"In my home there are few publications that we actually get hard copies of, but [Arms Control Today] is one and it's the only one my husband and I fight over who gets to read it first."

– Suzanne DiMaggio
Senior Fellow, Carnegie Endowment for International Peace
April 15, 2019
Julia Masterson

CEND Working Groups Discuss Disarmament

January/February 2021

With the 10th nuclear Nonproliferation Treaty (NPT) review conference delayed until August, a U.S. initiative to discuss nuclear disarmament issues will have the opportunity to hold more sessions before the conference. The Trump administration announced the Creating an Environment for Nuclear Disarmament (CEND) initiative in 2018, saying the planned meetings were aimed at addressing the underlying issues that may currently preclude global nuclear disarmament. Initiative participants met mostly virtually on Nov. 24 to exchange updates on the program’s three working subgroups and to discuss further engagement with civil society.

Civil society experts have played an important role in the initiative’s work, serving as facilitators for each subgroup, which focus on reductions in the perceived incentives for states to retain their nuclear arsenals, mechanisms to bolster nonproliferation efforts, and measures to reduce the risks associated with nuclear weapons in the interim. At the November meeting, an open conversation centered on modalities for the CEND initiative to work most effectively and on efforts to engage civil society.

“The CEND initiative has now ‘graduated’ to being something more [than a U.S. initiative]. It is clearly now a much broader initiative that belongs to all of its participants. That is gratifying and very important,” said Christopher Ford, U.S. assistant secretary of state for international security and nonproliferation, who leads the effort, in opening remarks to the meeting.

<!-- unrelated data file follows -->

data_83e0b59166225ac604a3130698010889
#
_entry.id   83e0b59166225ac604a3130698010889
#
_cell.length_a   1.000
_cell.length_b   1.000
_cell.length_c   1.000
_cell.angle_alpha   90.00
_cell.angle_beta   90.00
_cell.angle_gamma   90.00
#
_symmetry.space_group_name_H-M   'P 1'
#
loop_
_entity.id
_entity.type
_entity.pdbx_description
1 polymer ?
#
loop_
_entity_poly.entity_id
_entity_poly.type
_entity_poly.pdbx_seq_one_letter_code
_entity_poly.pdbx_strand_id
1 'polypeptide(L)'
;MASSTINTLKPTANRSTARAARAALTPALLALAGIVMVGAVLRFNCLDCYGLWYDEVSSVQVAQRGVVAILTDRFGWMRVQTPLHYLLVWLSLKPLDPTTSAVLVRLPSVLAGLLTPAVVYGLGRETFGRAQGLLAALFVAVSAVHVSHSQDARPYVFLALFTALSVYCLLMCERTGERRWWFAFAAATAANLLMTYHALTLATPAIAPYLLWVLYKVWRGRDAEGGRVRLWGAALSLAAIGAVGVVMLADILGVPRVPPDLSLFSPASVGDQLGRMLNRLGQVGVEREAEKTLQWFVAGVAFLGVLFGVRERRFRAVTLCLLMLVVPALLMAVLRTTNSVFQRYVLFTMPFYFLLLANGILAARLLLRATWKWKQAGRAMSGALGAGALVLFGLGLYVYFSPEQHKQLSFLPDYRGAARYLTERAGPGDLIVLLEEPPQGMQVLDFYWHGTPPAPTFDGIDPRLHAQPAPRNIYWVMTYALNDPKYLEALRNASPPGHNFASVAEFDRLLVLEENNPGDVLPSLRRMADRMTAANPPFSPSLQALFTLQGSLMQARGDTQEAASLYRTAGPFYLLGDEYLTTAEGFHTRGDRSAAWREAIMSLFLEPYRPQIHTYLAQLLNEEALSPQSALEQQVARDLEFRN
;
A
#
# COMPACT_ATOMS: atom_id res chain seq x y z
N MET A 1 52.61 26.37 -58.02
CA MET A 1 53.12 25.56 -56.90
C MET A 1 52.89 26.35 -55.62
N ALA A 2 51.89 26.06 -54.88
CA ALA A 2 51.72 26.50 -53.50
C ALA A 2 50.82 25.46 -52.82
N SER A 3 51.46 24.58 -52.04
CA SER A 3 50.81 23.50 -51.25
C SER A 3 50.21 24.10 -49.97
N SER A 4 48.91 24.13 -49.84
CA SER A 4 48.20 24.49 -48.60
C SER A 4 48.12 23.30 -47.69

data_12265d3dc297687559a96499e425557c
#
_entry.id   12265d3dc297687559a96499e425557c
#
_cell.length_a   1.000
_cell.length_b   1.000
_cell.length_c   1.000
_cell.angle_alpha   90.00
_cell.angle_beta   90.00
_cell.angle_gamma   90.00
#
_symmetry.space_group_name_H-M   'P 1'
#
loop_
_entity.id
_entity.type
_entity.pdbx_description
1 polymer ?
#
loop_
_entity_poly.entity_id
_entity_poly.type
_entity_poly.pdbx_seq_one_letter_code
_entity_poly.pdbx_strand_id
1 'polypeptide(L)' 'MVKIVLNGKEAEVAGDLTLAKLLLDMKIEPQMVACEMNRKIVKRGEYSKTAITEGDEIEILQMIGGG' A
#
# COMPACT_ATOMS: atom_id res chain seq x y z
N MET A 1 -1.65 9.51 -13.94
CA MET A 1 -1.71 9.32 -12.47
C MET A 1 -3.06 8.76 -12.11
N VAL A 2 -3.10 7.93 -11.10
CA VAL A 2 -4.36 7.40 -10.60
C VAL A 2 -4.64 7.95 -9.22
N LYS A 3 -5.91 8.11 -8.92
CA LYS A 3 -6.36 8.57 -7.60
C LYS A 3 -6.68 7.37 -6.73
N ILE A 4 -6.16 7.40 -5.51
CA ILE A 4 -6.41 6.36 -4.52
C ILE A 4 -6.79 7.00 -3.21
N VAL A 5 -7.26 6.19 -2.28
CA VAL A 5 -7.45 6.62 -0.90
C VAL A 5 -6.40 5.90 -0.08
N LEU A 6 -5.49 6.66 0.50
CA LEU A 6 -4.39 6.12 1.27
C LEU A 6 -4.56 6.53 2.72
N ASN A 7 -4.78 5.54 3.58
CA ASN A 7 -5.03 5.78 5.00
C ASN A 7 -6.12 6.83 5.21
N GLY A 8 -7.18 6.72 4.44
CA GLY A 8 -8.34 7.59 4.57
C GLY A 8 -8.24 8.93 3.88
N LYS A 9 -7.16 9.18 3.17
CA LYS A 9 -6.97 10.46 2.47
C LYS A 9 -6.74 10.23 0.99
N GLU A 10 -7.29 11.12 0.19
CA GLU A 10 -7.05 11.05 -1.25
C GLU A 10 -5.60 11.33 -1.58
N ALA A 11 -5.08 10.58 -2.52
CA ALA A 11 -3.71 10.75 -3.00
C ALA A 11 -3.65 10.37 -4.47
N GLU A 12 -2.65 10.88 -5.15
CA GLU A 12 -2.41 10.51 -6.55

Ford said the United States anticipates hosting two to three in-person CEND meetings each year, and he added that plenary sessions have been scheduled for late autumn 2021 and spring 2023.—JULIA MASTERSON

CEND Working Groups Discuss Disarmament

Iran Passes Nuclear Law

Iran Passes Nuclear Law Iran’s parliament and Guardian Council passed legislation Dec. 2 requiring Iran to take significant steps to ratchet up its nuclear activities in 60 days if certain sanctions relief measures are not met. The Nov. 27 assassination of Mohsen Fakhrizadeh, regarded as among Iran’s top nuclear scientists, likely accelerated the legislation. The legislation, which is expected to become law in the coming days, will require the Atomic Energy Organization of Iran to cease implementing the additional protocol to its safeguards agreement 60 days after enactment if certain...

Iran Grows Uranium Stockpile

December 2020
By Julia Masterson

Iran’s stockpile of low-enriched uranium continues to expand, according to a Nov. 11 report by the International Atomic Energy Agency (IAEA). Tehran has now accumulated 2,443 kilograms of uranium enriched up to 4.5 percent, roughly 12 times the limit of 202 kilograms of 3.67 percent enriched uranium set by the 2015 nuclear deal, known formally as the Joint Comprehensive Plan of Action (JCPOA).

Iranian Amb. Kazzem Gharibabadi speaks to a virtual meeting of the IAEA Board of Governors on Nov. 20. Attending the meeting in a sparsely attended board room are IAEA Director-General Rafael Mariano Grossi (left) and Amb. Heidi Alberta Hulan of Canada, who began her one-year term as board chairperson in September. (Photo: Dean Calma/IAEA) The latest quarterly report describes these ongoing JCPOA breaches and suggests that Iran is moving carefully to avoid steps that could impede a U.S. reentry to the nuclear deal or its own future return to full compliance with the accord. The Trump administration withdrew from the deal in 2018, and Iran has subsequently exceeded a number of the agreement’s limitations.

The IAEA report states that Iran’s enriched uranium production has slowed significantly over the last quarter when compared to the previous three reporting periods. Tehran produced 338 kilograms of enriched uranium over the last quarter, down from 533 kilograms in JuneSeptember 2020 and the smallest increase in a year. Iran has also not taken any additional steps to violate the accord since announcing in January 2020 it would no longer be bound by any of the deal’s operational restrictions. (See ACT, January/February 2020.)